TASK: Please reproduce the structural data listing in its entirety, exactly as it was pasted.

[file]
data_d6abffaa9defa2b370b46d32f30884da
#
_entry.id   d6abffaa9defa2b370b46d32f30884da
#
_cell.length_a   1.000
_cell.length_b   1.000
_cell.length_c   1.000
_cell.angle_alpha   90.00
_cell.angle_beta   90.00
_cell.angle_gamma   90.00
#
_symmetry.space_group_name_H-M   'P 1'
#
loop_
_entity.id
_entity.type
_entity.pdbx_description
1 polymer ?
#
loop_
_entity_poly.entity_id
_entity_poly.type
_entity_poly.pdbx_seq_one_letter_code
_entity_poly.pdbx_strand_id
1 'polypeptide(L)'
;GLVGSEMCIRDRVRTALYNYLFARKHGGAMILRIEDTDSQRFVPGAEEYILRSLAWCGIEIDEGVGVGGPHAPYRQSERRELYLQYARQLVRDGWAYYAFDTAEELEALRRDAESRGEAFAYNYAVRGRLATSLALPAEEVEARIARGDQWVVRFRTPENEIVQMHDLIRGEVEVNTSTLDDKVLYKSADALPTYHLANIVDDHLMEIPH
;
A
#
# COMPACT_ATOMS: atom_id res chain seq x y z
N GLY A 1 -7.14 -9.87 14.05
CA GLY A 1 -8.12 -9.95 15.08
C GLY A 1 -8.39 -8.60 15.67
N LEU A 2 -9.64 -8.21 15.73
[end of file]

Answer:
data_d6abffaa9defa2b370b46d32f30884da
#
_entry.id   d6abffaa9defa2b370b46d32f30884da
#
_cell.length_a   1.000
_cell.length_b   1.000
_cell.length_c   1.000
_cell.angle_alpha   90.00
_cell.angle_beta   90.00
_cell.angle_gamma   90.00
#
_symmetry.space_group_name_H-M   'P 1'
#
loop_
_entity.id
_entity.type
_entity.pdbx_description
1 polymer ?
#
loop_
_entity_poly.entity_id
_entity_poly.type
_entity_poly.pdbx_seq_one_letter_code
_entity_poly.pdbx_strand_id
1 'polypeptide(L)'
;GLVGSEMCIRDRVRTALYNYLFARKHGGAMILRIEDTDSQRFVPGAEEYILRSLAWCGIEIDEGVGVGGPHAPYRQSERRELYLQYARQLVRDGWAYYAFDTAEELEALRRDAESRGEAFAYNYAVRGRLATSLALPAEEVEARIARGDQWVVRFRTPENEIVQMHDLIRGEVEVNTSTLDDKVLYKSADALPTYHLANIVDDHLMEIPH
;
A
#
# COMPACT_ATOMS: atom_id res chain seq x y z
N GLY A 1 -7.14 -9.87 14.05
CA GLY A 1 -8.12 -9.95 15.08
C GLY A 1 -8.39 -8.60 15.67
N LEU A 2 -9.64 -8.21 15.73